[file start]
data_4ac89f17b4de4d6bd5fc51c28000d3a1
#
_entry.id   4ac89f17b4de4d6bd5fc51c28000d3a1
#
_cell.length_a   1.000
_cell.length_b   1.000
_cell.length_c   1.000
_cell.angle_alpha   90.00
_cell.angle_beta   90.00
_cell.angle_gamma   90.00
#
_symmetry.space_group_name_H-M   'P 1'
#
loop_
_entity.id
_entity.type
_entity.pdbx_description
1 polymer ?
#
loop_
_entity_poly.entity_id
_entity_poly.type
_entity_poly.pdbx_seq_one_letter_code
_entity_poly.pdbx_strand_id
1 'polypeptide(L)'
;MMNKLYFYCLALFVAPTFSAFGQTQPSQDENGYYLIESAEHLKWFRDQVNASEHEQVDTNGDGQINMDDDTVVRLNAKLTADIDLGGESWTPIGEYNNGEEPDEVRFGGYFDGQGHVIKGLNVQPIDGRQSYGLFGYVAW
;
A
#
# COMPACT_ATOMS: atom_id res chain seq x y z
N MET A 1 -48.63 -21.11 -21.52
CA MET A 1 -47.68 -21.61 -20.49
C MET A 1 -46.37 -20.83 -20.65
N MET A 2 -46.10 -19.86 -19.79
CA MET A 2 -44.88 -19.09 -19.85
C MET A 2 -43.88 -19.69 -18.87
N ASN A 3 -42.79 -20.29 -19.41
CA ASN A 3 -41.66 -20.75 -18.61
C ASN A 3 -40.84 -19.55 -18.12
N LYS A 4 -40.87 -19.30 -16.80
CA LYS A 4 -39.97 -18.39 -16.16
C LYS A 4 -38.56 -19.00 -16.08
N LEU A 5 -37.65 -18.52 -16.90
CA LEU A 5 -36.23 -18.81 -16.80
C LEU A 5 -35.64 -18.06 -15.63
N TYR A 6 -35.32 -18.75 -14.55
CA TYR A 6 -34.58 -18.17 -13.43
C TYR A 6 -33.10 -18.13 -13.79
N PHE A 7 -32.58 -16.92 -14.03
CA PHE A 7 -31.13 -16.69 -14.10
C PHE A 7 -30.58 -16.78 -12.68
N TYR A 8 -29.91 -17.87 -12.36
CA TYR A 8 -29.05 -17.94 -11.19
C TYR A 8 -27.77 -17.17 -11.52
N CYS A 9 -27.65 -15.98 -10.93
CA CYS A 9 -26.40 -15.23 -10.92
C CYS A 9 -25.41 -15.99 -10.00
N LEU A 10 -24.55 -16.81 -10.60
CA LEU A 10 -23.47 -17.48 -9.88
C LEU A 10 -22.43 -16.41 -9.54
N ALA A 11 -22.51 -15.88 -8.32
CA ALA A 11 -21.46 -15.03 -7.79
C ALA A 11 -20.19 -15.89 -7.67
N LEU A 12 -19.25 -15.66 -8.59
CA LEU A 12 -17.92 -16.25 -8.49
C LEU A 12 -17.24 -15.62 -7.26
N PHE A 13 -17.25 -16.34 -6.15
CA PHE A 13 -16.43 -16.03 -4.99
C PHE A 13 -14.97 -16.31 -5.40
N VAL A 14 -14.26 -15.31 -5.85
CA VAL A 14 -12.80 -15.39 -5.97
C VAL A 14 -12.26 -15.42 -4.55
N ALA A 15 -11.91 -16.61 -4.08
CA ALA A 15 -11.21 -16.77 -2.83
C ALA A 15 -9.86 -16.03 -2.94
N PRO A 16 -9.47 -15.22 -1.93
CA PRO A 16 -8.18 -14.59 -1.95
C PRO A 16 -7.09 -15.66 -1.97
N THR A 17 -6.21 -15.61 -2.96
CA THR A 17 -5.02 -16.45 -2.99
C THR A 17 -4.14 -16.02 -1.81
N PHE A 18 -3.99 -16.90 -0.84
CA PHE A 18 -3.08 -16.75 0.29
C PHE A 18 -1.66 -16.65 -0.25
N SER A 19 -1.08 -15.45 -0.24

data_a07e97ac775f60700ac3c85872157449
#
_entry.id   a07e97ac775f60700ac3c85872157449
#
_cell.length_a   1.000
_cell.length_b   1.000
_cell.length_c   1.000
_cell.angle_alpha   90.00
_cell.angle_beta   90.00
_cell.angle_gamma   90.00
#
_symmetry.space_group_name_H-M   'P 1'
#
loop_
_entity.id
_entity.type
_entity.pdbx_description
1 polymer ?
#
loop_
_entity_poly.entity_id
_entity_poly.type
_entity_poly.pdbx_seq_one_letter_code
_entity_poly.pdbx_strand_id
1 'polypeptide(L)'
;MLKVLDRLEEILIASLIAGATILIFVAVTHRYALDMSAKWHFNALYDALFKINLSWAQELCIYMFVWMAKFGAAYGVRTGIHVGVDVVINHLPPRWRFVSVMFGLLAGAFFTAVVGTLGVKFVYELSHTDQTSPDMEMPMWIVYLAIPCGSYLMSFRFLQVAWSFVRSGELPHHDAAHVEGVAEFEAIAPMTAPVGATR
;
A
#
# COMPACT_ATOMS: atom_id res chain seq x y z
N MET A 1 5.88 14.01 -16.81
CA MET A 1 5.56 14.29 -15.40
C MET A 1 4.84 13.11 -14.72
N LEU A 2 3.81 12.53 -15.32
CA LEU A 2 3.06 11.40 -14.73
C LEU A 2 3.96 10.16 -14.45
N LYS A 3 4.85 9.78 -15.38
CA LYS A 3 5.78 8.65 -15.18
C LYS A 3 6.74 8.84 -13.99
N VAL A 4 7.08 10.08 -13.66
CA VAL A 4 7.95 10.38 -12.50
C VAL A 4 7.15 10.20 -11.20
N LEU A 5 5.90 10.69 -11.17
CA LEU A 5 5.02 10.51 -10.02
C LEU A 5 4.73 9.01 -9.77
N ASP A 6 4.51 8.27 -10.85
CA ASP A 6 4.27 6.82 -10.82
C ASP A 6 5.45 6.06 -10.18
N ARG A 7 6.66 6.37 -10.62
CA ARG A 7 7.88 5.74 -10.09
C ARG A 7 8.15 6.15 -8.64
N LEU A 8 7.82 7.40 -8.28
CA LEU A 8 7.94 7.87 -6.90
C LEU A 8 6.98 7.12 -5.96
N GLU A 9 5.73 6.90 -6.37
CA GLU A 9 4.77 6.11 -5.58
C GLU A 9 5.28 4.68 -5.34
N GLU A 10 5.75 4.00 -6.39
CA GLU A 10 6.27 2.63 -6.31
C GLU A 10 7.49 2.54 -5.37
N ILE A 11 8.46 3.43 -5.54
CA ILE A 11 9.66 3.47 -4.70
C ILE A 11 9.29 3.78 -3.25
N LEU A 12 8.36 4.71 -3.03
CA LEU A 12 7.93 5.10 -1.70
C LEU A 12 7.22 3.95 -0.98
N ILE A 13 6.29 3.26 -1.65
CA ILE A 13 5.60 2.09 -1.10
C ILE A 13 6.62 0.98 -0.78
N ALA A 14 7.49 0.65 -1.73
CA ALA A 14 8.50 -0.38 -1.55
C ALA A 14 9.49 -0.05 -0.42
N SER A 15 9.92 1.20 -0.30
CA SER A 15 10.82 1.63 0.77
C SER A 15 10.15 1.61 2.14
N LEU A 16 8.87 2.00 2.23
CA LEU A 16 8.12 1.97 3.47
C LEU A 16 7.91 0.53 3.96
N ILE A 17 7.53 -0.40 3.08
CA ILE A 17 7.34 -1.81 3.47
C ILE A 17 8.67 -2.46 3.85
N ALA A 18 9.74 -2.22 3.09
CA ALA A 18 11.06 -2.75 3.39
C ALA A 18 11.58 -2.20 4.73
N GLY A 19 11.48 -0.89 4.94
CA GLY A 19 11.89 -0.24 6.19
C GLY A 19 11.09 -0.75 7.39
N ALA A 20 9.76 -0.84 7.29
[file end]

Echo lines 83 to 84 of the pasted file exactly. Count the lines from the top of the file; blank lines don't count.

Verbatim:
CA PHE A 18 -3.08 -16.75 0.29
C PHE A 18 -1.66 -16.65 -0.25